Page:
REEF was founded in 1990 as a way to educate scuba divers and snorkelers in marine life identification and to utilize their marine life sightings. Patterned after the successful Audubon and Cornell birding programs, REEF has grown into a 40,000 plus member organization with programs in place throughout the western hemisphere. Primary among these programs is the Volunteer Fish Survey Project, enabling marine enthusiasts to conduct surveys and submit sightings data from throughout the Tropical Western Atlantic, coastal North America, Tropical Eastern Pacific, Hawaii, and South Pacific. Data are managed by REEF staff and made available to researchers, scientists, managers, and the public free of charge via REEF’s on-line database at www.REEF.org. To date more than 160,000 marine life surveys have been submitted.
In addition to the Survey Project, REEF maintains a large and active diver education program with standardized course materials for each of its survey regions. Strong partnerships within the diving industry and effective outreach provide opportunities for thousands of divers to learn about marine life and take part in surveying activities throughout the year. REEF manages the July-long Great Annual Fish Count; the Grouper Moon Project – researching grouper spawning aggregations; the Exotic Species Program – tracking the impact and control of non-native marine fish species, particularly the human-induced invasion of Indo-Pacific lionfish into the Tropical West Atlantic; Special Projects – assessing fish population changes in and around marine reserves and on and around newly developed artificial reefs; printed and e-newsletter communications; and, several week-long field survey and data gathering expeditions. REEF maintains strong partnerships with federal, state, and local government agencies as well as other US based and international agencies, NGOs, and business entities.
REEF is an Equal Employment Opportunity Employer
Release of Invasive Lionfish: A Guide to Control and Management
We are excited to announce the release of Invasive Lionfish: A Guide to Control and Management. This extensive manual was created to aid coastal managers and field workers in effectively managing the invasive lionfish problem. This best practices manual contains control strategies, outreach and education plans, research, monitoring, legal considerations, and ideas for acquiring resources and vital partnerships from around the region. Invasive lionfish are a major ecological disaster causing wide-reaching negative impacts throughout the western Atlantic, Caribbean and Gulf of Mexico. By utilizing examples provided in this guide, researchers and managers throughout the region will be well equipped to address the lionfish invasion.
This work would not have been possible without the support of NOAA, REEF, ICRI, the United Nations Environment Programme, Caribbean Environment Programme, SPAWRAC, and the 40+ participants of the 2010 Caribbean Regional Lionfish Workshop. This manual will be the first book in the new GCFI Special Publication Series. Authors include James Morris (NOAA), Dayne Buddo (University of the West Indies, Jamaica), Stephanie Green (Simon Frasier University), Ricardo Lozano (CONANP, Mexico), and Lad Akins (REEF).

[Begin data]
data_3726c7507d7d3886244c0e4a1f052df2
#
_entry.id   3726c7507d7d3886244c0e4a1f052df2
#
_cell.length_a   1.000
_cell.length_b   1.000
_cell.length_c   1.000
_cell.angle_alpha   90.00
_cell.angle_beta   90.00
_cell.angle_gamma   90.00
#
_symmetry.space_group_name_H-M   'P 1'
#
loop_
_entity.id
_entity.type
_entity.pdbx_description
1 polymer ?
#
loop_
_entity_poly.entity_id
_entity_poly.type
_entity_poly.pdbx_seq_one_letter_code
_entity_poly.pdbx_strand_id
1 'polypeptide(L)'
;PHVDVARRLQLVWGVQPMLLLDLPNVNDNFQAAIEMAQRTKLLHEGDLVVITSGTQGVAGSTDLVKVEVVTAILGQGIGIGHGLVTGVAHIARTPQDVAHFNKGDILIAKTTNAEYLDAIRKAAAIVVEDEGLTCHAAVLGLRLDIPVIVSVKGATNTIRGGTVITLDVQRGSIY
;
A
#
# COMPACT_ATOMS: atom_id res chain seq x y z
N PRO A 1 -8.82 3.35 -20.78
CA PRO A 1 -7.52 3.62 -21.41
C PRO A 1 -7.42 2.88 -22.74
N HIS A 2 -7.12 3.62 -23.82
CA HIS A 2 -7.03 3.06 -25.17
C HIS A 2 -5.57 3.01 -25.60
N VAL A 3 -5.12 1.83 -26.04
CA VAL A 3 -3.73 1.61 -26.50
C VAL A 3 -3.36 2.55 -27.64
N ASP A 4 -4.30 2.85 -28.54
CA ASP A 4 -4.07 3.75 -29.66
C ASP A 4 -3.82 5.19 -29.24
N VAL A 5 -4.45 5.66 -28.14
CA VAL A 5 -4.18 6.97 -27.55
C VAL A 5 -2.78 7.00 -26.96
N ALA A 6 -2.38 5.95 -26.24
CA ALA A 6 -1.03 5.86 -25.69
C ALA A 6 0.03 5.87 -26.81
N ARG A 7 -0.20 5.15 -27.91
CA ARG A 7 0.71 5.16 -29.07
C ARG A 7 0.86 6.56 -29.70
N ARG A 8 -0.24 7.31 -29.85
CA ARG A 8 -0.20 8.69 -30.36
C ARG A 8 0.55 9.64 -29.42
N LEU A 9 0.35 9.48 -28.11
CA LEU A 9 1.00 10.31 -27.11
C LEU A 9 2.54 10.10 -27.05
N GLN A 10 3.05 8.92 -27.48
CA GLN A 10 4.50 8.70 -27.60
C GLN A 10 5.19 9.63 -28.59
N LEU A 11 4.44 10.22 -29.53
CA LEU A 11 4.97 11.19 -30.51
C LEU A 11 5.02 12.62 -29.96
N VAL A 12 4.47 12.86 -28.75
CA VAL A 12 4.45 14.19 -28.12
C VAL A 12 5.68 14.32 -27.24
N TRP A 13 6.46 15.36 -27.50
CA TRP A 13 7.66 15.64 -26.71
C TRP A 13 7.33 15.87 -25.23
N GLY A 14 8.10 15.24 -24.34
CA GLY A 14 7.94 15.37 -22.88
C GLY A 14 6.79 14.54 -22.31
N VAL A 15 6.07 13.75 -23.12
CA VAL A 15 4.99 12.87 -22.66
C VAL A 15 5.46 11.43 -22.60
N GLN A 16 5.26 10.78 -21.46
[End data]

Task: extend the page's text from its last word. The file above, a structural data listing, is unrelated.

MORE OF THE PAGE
For more information about lionfish, please visit www.REEF.org or call 305-852-0030.
Ned DeLoach will be presenting one of his popular fish behavior talks as part of the Reef Environmental Education Foundation (REEF) free Fishinar series. Ned’s talk, Speed Dating Fishy Style: How Fish Spawn and When You’re Likely to Catch Them in the Act, will be live online on May 9th at 8pm EDT.
The presentation, which will highlight many of Ned’s unique fish behavior photographs, will be followed by a Q&A session.
REEF’s Fishinars (a.k.a. webinars) are open to divers, snorkelers and devout landlubbers alike. Anyone wanting to learn more about reef fish is welcome.
This is fishy fun in the comfort of your own home. A microphone or webcam is not needed in order to participate.
Although the Fishinars are free, participants must join REEF (membership is also free) to be able to register. Once registered, participants will receive a confirmation with details on how to log on. To register for Ned’s May 9th talk or for other fish webinars, visit http://www.reef.org/resources/webinars
About REEF: The Reef Environmental Education Foundation (REEF) was founded in 1990, out of growing concern about the health of the marine environment, and the desire to provide the SCUBA diving community a way to contribute to the understanding and protection of marine populations. REEF links the diving community with scientists, resource managers, and conservationists through marine life data collection and related activities. REEF maintains a no-fee membership that includes divers and non-divers alike, all with an interest in the marine environment. For more information, visit:
About Ned DeLoach: Co-author of nine marine life field guides, including Reef Fish Behavior: Florida Caribbean Bahamas and co-founder of REEF, Ned writes columns for Alert Diver, Scuba Diving and Sport Diver magazines. He presents his marine life behavior talks to audiences around the world at dive resorts, schools and public aquariums. For more information, visit: